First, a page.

Purpose and research questions
The purpose of this paper is to explore upper secondary school students’ voices about ICT and how it can be used to structure and support their everyday learning activities and time at school. Based on research indicated above, the paper addresses two research questions:
What do the students use ICT for in their daily practices?
Which support structures regulate the students’ use of ICT?
This study is part of a four-year research project exploring how ICT is used in upper secondary schools in Sweden. The three schools included in the study have been recognised for their advanced use of ICT. Two of the schools are campus-based (A and B), whereas the third (C) has a mixture of on-site and distance teaching. When the data was collected in November 2015, schools A and B had just introduced a new LMS system.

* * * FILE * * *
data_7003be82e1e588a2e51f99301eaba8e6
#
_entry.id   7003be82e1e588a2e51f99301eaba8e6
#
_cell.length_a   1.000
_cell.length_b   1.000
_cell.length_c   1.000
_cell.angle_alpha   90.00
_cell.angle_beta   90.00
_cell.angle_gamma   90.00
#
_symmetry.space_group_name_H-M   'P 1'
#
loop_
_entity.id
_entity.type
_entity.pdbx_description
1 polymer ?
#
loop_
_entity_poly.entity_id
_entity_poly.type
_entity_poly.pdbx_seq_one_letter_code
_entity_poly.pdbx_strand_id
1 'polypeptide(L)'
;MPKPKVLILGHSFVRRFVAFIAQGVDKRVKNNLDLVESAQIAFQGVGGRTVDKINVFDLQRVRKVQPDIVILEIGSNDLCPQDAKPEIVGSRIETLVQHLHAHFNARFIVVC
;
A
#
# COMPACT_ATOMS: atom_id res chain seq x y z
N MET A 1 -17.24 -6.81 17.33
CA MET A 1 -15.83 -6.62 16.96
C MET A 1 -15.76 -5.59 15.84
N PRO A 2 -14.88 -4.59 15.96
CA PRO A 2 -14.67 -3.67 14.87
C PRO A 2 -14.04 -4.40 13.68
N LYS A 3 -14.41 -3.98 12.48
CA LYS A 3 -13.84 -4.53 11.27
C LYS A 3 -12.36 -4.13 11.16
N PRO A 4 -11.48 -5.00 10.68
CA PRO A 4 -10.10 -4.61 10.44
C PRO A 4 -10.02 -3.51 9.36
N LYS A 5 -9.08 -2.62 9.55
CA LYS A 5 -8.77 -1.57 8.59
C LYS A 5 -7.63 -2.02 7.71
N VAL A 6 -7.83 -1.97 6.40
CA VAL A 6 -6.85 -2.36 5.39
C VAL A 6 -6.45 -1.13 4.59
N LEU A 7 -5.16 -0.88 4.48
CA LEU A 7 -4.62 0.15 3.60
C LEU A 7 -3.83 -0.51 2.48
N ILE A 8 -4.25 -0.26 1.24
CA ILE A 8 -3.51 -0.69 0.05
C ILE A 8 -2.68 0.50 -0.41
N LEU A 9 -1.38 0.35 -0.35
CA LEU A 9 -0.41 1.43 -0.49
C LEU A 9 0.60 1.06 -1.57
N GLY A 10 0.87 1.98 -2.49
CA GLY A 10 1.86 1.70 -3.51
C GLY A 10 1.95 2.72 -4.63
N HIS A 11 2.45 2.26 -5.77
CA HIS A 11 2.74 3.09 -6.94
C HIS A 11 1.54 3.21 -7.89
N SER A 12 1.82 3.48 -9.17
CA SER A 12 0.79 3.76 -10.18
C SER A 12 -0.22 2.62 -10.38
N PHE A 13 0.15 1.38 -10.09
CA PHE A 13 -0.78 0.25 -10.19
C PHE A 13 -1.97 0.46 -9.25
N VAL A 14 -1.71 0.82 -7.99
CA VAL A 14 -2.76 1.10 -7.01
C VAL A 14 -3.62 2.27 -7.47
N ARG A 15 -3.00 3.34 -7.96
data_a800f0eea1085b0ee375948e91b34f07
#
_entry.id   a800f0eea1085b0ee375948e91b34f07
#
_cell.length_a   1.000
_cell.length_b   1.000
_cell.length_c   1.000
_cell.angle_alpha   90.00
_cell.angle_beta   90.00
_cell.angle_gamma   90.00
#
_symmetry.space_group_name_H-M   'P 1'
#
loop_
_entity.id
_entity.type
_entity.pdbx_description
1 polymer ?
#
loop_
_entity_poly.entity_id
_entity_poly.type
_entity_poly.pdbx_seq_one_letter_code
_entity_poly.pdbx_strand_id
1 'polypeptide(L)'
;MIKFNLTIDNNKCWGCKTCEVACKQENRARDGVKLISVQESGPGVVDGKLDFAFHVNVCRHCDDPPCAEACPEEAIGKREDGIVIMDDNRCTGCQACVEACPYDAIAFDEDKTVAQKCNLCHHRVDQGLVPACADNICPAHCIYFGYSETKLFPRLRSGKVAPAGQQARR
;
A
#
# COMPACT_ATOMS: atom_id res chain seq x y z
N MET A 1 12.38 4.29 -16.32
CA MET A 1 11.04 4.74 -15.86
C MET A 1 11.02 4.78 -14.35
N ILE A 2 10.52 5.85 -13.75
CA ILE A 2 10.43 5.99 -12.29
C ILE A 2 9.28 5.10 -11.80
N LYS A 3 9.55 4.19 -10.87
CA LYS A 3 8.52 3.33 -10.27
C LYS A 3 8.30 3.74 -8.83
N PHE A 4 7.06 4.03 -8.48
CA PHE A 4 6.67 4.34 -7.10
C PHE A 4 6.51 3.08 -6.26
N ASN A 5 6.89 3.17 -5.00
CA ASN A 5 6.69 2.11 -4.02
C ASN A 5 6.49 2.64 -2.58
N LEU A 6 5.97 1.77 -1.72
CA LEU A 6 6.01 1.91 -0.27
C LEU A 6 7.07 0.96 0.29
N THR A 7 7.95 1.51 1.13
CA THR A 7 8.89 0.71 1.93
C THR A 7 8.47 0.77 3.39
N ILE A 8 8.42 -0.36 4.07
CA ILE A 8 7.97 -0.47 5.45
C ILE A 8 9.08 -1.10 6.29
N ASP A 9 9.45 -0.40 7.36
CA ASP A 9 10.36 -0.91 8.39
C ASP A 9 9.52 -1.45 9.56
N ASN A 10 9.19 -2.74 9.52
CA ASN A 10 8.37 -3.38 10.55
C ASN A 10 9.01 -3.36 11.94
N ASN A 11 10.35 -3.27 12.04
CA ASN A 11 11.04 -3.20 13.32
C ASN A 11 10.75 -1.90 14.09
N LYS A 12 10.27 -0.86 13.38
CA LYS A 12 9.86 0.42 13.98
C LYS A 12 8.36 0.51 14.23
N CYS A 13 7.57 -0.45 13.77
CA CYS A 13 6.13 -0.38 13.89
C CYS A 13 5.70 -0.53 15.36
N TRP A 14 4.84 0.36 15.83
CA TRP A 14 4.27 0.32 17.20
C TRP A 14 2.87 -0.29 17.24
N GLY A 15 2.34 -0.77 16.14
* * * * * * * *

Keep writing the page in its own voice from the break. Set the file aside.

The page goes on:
The data consist of semi-structured focus group interviews. A total of 11 group interviews with 46 students from the first and third year were carried out, during which a moderator used open-ended or specific questions to facilitate and deepen the conversation. In six of the groups, the students followed theoretical programmes such as the Technology Programme (TE) or the Natural Science Programme (NA), and in five of the groups the vocational Electricity and Energy Programme (EE) was followed. There were between three and six students in each group and the interviews lasted between 30 and 60 minutes. The interviews were transcribed verbatim prior to being analysed.